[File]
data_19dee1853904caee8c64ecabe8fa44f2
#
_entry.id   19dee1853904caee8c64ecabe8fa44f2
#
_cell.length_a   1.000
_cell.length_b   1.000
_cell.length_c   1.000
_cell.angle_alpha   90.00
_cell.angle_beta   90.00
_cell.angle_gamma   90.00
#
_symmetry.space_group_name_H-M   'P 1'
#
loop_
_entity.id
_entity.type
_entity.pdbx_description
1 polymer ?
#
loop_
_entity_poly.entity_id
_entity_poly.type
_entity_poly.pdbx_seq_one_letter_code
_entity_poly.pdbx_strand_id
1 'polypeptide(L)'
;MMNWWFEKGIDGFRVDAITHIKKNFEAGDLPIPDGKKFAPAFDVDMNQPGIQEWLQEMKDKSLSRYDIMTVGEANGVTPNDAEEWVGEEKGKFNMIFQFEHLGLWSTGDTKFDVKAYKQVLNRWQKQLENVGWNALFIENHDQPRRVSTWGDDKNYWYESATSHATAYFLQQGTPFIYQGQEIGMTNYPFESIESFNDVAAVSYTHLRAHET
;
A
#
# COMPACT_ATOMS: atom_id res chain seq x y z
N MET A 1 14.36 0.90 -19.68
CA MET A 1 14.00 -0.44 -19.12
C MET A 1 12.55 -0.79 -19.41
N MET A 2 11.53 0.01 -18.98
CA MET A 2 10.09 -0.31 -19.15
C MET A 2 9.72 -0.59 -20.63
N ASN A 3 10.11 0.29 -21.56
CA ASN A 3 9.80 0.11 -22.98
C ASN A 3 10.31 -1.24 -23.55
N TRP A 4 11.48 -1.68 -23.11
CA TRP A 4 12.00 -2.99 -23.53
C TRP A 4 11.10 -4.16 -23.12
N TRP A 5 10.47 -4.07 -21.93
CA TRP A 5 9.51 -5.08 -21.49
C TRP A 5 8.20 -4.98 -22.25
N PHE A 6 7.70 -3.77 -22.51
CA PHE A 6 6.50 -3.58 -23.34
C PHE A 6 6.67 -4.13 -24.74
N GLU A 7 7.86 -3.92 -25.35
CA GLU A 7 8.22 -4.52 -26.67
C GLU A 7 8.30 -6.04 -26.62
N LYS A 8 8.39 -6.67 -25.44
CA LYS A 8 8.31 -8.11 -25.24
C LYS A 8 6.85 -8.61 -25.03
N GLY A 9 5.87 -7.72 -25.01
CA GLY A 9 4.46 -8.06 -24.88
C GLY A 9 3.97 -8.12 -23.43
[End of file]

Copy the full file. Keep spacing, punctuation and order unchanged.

data_19dee1853904caee8c64ecabe8fa44f2
#
_entry.id   19dee1853904caee8c64ecabe8fa44f2
#
_cell.length_a   1.000
_cell.length_b   1.000
_cell.length_c   1.000
_cell.angle_alpha   90.00
_cell.angle_beta   90.00
_cell.angle_gamma   90.00
#
_symmetry.space_group_name_H-M   'P 1'
#
loop_
_entity.id
_entity.type
_entity.pdbx_description
1 polymer ?
#
loop_
_entity_poly.entity_id
_entity_poly.type
_entity_poly.pdbx_seq_one_letter_code
_entity_poly.pdbx_strand_id
1 'polypeptide(L)'
;MMNWWFEKGIDGFRVDAITHIKKNFEAGDLPIPDGKKFAPAFDVDMNQPGIQEWLQEMKDKSLSRYDIMTVGEANGVTPNDAEEWVGEEKGKFNMIFQFEHLGLWSTGDTKFDVKAYKQVLNRWQKQLENVGWNALFIENHDQPRRVSTWGDDKNYWYESATSHATAYFLQQGTPFIYQGQEIGMTNYPFESIESFNDVAAVSYTHLRAHET
;
A
#
# COMPACT_ATOMS: atom_id res chain seq x y z
N MET A 1 14.36 0.90 -19.68
CA MET A 1 14.00 -0.44 -19.12
C MET A 1 12.55 -0.79 -19.41
N MET A 2 11.53 0.01 -18.98
CA MET A 2 10.09 -0.31 -19.15
C MET A 2 9.72 -0.59 -20.63
N ASN A 3 10.11 0.29 -21.56
CA ASN A 3 9.80 0.11 -22.98
C ASN A 3 10.31 -1.24 -23.55
N TRP A 4 11.48 -1.68 -23.11
CA TRP A 4 12.00 -2.99 -23.53
C TRP A 4 11.10 -4.16 -23.12
N TRP A 5 10.47 -4.07 -21.93
CA TRP A 5 9.51 -5.08 -21.49
C TRP A 5 8.20 -4.98 -22.25
N PHE A 6 7.70 -3.77 -22.51
CA PHE A 6 6.50 -3.58 -23.34
C PHE A 6 6.67 -4.13 -24.74
N GLU A 7 7.86 -3.92 -25.35
CA GLU A 7 8.22 -4.52 -26.67
C GLU A 7 8.30 -6.04 -26.62
N LYS A 8 8.39 -6.67 -25.44
CA LYS A 8 8.31 -8.11 -25.24
C LYS A 8 6.85 -8.61 -25.03
N GLY A 9 5.87 -7.72 -25.01
CA GLY A 9 4.46 -8.06 -24.88
C GLY A 9 3.97 -8.12 -23.43